/end satire
This comment thread is depressing.

Redhippie
Guest
Redhippie

A couple of months ago, I saw a really nice Bike Friday with a group of incredibly dirty, smelly people who appeared to have little regard for the civil rules of society located by the West end of the Steel Bridge. Not trying to use any judgmental language, just the facts folk.

Anyway, as soon as I got to the office, I looked it up on the Bike Portland site and there it was. I run the esplanade three times a week and almost daily see bikes that does seem to fit the individuals riding them. You see the Bike parts dumps by the Hawthorne Bridge and over by the Spring Water and conclude that there is a major theft ring going on.

I find this story very disturbing since the cops don’t really put the energy into addressing these crimes in our community unless private citizens get involved or some one important is involved. It really makes me angry on multiple levels.

Thank for listening to my rant. I’ll be cool now.

ps. Homeless, homeless, homeless…. Sorry couldn’t resist.

Terry D
Guest
Terry D

I think all the negatives statements about the homeless here are the start of class warfare. In this economy, most of those on the street are not becuase of their choices, it is because of circumstances. Our social ‘SAFETY NET” is full of holes in this country. If there would have beem a string of arrests after the financial collapse, like ICELAND did due to their illegal activities your point may be valid.

There were none. Insted our huge police force In the country is used to evict those that have no where to go and have no resources. People who are treated poorly, act poorly. Not an excuse for them, just reality.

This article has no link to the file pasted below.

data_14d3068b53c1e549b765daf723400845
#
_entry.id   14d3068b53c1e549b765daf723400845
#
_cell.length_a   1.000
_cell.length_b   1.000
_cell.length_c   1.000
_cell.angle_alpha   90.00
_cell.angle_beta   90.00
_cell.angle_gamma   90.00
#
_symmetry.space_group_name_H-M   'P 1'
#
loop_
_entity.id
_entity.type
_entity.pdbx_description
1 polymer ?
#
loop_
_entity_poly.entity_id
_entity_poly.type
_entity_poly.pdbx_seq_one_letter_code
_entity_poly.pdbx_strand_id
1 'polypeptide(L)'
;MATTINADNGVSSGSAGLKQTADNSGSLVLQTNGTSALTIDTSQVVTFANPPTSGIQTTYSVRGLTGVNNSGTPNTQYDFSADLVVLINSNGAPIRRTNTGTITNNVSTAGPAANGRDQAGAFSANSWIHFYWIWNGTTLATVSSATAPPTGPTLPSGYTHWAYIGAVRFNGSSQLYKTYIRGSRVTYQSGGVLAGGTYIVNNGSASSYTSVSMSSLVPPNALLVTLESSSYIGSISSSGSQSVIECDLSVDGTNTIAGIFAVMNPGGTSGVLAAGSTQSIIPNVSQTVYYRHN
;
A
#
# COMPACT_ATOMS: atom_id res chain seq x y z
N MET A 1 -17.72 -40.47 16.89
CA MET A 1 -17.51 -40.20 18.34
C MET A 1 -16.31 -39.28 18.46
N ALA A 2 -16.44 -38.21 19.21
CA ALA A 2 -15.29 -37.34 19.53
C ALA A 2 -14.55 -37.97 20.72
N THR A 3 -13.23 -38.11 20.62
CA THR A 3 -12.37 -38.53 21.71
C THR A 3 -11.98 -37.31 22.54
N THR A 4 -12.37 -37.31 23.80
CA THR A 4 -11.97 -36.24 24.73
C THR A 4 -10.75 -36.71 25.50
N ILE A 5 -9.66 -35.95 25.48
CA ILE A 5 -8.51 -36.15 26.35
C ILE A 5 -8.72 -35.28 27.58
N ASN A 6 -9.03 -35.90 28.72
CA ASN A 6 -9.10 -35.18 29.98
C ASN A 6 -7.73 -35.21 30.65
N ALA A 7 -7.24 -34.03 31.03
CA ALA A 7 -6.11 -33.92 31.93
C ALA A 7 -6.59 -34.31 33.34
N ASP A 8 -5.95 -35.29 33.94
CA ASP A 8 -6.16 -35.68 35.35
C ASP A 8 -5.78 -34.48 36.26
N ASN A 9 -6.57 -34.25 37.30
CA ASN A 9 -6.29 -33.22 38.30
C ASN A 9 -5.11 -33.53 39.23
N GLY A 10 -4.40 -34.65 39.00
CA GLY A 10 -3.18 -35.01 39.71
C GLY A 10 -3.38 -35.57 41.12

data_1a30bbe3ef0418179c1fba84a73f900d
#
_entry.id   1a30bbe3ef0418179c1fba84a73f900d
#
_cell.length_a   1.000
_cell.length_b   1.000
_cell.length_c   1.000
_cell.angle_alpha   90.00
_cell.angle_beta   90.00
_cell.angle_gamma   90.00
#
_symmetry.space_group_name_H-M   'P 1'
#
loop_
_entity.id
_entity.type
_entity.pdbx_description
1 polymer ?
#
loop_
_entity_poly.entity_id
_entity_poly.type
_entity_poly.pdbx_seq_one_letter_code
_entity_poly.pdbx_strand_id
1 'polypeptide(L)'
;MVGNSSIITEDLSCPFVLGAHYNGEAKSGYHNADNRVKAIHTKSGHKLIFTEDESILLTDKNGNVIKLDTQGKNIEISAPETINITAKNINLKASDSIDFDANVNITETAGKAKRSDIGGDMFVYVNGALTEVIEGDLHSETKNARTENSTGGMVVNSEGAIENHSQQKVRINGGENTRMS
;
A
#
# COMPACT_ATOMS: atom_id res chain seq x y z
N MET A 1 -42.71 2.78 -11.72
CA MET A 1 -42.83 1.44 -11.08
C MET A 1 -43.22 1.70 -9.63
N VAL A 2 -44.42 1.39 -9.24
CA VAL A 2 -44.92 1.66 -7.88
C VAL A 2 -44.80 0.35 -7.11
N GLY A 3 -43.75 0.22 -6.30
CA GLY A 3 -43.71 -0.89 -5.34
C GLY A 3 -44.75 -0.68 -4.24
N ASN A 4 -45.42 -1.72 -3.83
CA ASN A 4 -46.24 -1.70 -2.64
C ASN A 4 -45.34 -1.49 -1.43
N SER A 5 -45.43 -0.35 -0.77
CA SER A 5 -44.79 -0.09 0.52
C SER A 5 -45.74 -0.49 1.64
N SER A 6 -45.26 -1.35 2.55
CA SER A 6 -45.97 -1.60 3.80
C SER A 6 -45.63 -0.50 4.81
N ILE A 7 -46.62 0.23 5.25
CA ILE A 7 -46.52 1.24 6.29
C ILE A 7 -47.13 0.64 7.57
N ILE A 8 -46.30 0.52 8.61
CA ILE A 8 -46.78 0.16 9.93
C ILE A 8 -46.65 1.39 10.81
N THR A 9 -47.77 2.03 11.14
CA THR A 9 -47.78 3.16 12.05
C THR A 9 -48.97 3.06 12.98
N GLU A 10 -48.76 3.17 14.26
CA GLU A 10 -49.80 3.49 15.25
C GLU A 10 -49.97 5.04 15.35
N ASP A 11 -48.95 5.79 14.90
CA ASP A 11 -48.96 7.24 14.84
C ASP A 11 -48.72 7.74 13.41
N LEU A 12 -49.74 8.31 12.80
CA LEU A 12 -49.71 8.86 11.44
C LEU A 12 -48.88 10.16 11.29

Skid
Guest
Skid

About 50% of homeless people have jobs. Many of them couch surf or stay with friends. If by trespass you mean stay in an abandoned building when it rains, should they die of exposure while waiting for a bed at a shelter? Maybe you mean dumpster diving or “stealing” someone else’s trash.

Let’s not paint all homeless with the same brush.

I still agree with Burr. I get suspicious when I see someone with really dirty clothes on a (for instance) Moots titanium that doesn’t fit them with clipless pedals, and they are wearing regular shoes. There are tons of bike thieves downtown, because they are tons of people so affluent and entitled that they don’t think they have to lock their bikes up well, or can slap down plastic for a new one when theirs gets stolen.

9watts
Guest
9watts

Todd Hudson
Why the need for class warfare?
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You’re always the one treating the homeless—who have very few rights they can meaningfully exercise—as guilty until proven innocent, so it is kind of rich for you to be complaining about class warfare when someone else points out that the real crimes are perpetrated by others who don’t look at all like members of the tier you love to kick here publicly.